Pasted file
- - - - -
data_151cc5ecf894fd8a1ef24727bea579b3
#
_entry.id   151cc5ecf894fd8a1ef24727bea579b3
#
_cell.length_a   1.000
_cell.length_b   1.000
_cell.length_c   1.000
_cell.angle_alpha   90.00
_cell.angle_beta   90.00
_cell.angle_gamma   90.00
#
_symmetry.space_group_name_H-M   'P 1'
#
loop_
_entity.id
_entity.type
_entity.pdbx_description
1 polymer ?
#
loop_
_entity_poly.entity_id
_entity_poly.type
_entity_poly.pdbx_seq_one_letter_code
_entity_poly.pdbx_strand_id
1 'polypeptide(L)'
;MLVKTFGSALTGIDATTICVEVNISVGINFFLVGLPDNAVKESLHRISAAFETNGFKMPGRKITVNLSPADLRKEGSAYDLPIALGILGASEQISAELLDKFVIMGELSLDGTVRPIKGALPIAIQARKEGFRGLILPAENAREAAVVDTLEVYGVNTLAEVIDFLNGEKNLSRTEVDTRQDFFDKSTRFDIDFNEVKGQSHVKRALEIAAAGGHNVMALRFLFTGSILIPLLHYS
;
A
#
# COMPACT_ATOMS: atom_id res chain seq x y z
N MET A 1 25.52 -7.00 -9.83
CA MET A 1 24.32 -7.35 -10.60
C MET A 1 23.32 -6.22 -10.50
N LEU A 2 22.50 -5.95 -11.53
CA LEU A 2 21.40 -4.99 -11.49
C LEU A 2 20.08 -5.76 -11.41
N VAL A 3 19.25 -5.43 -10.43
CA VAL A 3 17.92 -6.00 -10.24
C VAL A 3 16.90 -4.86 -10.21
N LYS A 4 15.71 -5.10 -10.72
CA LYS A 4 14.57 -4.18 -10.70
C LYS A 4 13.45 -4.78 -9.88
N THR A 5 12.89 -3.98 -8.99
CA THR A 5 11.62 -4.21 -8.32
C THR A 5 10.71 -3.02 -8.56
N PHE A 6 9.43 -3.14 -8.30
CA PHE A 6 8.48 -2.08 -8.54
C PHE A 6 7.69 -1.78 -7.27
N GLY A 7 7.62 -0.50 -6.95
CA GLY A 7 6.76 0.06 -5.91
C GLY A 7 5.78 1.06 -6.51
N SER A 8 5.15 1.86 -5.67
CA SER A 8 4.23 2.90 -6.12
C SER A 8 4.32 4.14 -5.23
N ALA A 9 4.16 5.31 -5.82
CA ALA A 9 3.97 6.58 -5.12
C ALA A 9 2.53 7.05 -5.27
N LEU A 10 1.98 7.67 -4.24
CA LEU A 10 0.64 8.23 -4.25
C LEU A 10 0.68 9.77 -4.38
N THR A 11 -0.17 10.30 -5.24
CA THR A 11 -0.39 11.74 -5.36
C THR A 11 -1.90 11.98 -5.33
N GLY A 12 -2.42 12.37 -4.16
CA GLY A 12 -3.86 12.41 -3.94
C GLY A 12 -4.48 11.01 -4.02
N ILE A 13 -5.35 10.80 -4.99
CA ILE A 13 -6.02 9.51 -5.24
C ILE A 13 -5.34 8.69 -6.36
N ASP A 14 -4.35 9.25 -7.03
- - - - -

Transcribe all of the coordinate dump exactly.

data_151cc5ecf894fd8a1ef24727bea579b3
#
_entry.id   151cc5ecf894fd8a1ef24727bea579b3
#
_cell.length_a   1.000
_cell.length_b   1.000
_cell.length_c   1.000
_cell.angle_alpha   90.00
_cell.angle_beta   90.00
_cell.angle_gamma   90.00
#
_symmetry.space_group_name_H-M   'P 1'
#
loop_
_entity.id
_entity.type
_entity.pdbx_description
1 polymer ?
#
loop_
_entity_poly.entity_id
_entity_poly.type
_entity_poly.pdbx_seq_one_letter_code
_entity_poly.pdbx_strand_id
1 'polypeptide(L)'
;MLVKTFGSALTGIDATTICVEVNISVGINFFLVGLPDNAVKESLHRISAAFETNGFKMPGRKITVNLSPADLRKEGSAYDLPIALGILGASEQISAELLDKFVIMGELSLDGTVRPIKGALPIAIQARKEGFRGLILPAENAREAAVVDTLEVYGVNTLAEVIDFLNGEKNLSRTEVDTRQDFFDKSTRFDIDFNEVKGQSHVKRALEIAAAGGHNVMALRFLFTGSILIPLLHYS
;
A
#
# COMPACT_ATOMS: atom_id res chain seq x y z
N MET A 1 25.52 -7.00 -9.83
CA MET A 1 24.32 -7.35 -10.60
C MET A 1 23.32 -6.22 -10.50
N LEU A 2 22.50 -5.95 -11.53
CA LEU A 2 21.40 -4.99 -11.49
C LEU A 2 20.08 -5.76 -11.41
N VAL A 3 19.25 -5.43 -10.43
CA VAL A 3 17.92 -6.00 -10.24
C VAL A 3 16.90 -4.86 -10.21
N LYS A 4 15.71 -5.10 -10.72
CA LYS A 4 14.57 -4.18 -10.70
C LYS A 4 13.45 -4.78 -9.88
N THR A 5 12.89 -3.98 -8.99
CA THR A 5 11.62 -4.21 -8.32
C THR A 5 10.71 -3.02 -8.56
N PHE A 6 9.43 -3.14 -8.30
CA PHE A 6 8.48 -2.08 -8.54
C PHE A 6 7.69 -1.78 -7.27
N GLY A 7 7.62 -0.50 -6.95
CA GLY A 7 6.76 0.06 -5.91
C GLY A 7 5.78 1.06 -6.51
N SER A 8 5.15 1.86 -5.67
CA SER A 8 4.23 2.90 -6.12
C SER A 8 4.32 4.14 -5.23
N ALA A 9 4.16 5.31 -5.82
CA ALA A 9 3.97 6.58 -5.12
C ALA A 9 2.53 7.05 -5.27
N LEU A 10 1.98 7.67 -4.24
CA LEU A 10 0.64 8.23 -4.25
C LEU A 10 0.68 9.77 -4.38
N THR A 11 -0.17 10.30 -5.24
CA THR A 11 -0.39 11.74 -5.36
C THR A 11 -1.90 11.98 -5.33
N GLY A 12 -2.42 12.37 -4.16
CA GLY A 12 -3.86 12.41 -3.94
C GLY A 12 -4.48 11.01 -4.02
N ILE A 13 -5.35 10.80 -4.99
CA ILE A 13 -6.02 9.51 -5.24
C ILE A 13 -5.34 8.69 -6.36
N ASP A 14 -4.35 9.25 -7.03